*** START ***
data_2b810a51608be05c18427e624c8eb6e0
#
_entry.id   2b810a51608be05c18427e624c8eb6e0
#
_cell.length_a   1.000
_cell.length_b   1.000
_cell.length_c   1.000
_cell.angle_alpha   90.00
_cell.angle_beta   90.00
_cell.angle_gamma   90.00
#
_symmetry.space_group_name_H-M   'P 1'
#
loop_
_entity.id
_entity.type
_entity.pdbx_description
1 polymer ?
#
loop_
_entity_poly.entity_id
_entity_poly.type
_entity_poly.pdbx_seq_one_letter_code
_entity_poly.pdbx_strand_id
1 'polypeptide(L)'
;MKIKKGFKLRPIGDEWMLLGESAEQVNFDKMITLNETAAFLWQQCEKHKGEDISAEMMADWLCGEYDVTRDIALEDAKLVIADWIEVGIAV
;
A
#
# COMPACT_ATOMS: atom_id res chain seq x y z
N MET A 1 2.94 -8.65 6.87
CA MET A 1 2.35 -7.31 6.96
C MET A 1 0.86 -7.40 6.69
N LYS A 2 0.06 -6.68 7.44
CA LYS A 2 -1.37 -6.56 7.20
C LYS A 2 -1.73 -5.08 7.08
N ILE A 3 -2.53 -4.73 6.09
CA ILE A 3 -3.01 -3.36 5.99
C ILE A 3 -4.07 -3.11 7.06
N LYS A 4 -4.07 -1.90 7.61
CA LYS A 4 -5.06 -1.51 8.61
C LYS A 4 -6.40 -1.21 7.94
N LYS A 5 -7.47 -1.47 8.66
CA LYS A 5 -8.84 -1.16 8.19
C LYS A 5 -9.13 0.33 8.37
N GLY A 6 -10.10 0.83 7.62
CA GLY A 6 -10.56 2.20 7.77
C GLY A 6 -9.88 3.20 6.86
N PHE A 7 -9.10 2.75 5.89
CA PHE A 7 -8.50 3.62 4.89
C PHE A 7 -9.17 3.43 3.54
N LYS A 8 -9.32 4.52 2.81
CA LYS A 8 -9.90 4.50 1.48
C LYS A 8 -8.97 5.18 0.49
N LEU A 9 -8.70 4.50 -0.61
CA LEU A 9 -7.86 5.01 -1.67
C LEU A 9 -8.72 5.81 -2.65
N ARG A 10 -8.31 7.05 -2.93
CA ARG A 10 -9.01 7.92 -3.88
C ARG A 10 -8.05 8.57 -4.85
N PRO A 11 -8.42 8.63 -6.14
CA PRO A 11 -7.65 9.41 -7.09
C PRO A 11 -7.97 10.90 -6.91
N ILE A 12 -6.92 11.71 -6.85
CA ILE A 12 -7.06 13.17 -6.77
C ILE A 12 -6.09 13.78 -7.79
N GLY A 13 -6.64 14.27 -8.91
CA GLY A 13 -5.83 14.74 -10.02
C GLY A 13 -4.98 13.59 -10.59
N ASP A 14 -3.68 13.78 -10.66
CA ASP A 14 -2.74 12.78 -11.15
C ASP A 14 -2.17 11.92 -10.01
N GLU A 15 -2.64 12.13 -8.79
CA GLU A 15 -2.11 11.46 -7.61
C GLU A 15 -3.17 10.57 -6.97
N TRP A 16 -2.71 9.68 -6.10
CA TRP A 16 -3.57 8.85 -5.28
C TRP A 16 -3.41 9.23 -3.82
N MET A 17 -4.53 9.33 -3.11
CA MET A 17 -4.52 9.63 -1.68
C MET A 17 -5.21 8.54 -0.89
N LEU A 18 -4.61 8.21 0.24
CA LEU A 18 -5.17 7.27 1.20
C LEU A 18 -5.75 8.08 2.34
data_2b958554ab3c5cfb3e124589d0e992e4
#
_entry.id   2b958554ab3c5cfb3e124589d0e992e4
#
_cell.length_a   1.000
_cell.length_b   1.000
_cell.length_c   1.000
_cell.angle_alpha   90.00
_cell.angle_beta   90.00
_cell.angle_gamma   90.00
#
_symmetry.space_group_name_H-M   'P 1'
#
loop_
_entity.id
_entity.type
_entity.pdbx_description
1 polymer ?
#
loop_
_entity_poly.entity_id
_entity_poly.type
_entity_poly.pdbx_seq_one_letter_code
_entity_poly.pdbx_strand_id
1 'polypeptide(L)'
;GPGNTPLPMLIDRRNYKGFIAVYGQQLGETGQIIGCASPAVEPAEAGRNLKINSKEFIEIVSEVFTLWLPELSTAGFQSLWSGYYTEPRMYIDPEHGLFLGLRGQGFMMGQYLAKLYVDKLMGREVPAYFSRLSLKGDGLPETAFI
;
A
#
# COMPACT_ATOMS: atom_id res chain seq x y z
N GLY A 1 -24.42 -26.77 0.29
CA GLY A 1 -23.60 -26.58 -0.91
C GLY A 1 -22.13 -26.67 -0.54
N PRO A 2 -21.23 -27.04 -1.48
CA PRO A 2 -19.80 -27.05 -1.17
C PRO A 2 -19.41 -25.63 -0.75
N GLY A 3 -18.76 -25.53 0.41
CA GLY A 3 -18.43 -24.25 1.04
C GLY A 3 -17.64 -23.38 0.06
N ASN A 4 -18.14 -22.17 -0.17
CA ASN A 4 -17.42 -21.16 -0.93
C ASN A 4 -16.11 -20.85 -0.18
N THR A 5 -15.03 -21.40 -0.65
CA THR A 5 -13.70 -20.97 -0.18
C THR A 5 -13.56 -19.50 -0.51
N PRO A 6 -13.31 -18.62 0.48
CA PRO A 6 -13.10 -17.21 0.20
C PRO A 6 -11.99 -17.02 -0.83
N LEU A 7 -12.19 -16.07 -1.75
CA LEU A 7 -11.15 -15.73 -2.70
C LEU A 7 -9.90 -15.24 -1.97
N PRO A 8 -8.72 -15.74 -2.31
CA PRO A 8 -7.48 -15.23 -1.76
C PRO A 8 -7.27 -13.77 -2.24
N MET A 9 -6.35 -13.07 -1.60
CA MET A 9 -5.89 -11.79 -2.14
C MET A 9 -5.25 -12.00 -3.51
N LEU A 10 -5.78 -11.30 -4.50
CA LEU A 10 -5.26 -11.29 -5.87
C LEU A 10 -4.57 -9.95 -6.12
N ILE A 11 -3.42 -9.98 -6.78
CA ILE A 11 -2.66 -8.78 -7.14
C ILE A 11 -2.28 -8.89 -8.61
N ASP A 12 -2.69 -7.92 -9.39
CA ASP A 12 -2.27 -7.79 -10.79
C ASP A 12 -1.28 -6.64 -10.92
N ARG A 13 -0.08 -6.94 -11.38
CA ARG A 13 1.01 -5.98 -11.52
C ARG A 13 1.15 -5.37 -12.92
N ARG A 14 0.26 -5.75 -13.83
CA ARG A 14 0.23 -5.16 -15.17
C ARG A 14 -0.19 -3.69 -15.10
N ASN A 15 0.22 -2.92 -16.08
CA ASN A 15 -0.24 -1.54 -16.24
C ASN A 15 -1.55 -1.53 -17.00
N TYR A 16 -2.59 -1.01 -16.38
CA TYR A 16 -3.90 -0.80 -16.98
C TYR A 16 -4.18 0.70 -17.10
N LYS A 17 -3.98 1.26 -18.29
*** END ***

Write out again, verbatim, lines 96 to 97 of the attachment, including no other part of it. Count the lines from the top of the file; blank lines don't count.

_symmetry.space_group_name_H-M   'P 1'
#